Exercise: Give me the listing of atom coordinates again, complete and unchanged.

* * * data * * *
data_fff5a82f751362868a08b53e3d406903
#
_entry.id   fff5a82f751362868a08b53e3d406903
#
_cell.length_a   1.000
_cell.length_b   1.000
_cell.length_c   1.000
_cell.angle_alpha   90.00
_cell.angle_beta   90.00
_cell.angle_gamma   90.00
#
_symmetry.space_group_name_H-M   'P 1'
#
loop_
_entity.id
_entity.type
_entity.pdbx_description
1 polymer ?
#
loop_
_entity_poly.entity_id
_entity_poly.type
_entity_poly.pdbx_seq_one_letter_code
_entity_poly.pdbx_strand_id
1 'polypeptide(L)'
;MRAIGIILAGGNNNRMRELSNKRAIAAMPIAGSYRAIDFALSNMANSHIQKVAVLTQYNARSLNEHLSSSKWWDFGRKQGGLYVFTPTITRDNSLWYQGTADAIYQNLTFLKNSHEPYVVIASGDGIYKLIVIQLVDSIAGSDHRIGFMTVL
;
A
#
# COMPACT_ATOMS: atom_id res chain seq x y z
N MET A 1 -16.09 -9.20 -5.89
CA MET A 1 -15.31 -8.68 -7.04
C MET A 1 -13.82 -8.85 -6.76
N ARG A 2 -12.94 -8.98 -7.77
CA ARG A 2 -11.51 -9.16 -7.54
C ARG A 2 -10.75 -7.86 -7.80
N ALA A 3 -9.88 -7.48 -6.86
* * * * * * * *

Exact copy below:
data_fff5a82f751362868a08b53e3d406903
#
_entry.id   fff5a82f751362868a08b53e3d406903
#
_cell.length_a   1.000
_cell.length_b   1.000
_cell.length_c   1.000
_cell.angle_alpha   90.00
_cell.angle_beta   90.00
_cell.angle_gamma   90.00
#
_symmetry.space_group_name_H-M   'P 1'
#
loop_
_entity.id
_entity.type
_entity.pdbx_description
1 polymer ?
#
loop_
_entity_poly.entity_id
_entity_poly.type
_entity_poly.pdbx_seq_one_letter_code
_entity_poly.pdbx_strand_id
1 'polypeptide(L)'
;MRAIGIILAGGNNNRMRELSNKRAIAAMPIAGSYRAIDFALSNMANSHIQKVAVLTQYNARSLNEHLSSSKWWDFGRKQGGLYVFTPTITRDNSLWYQGTADAIYQNLTFLKNSHEPYVVIASGDGIYKLIVIQLVDSIAGSDHRIGFMTVL
;
A
#
# COMPACT_ATOMS: atom_id res chain seq x y z
N MET A 1 -16.09 -9.20 -5.89
CA MET A 1 -15.31 -8.68 -7.04
C MET A 1 -13.82 -8.85 -6.76
N ARG A 2 -12.94 -8.98 -7.77
CA ARG A 2 -11.51 -9.16 -7.54
C ARG A 2 -10.75 -7.86 -7.80
N ALA A 3 -9.88 -7.48 -6.86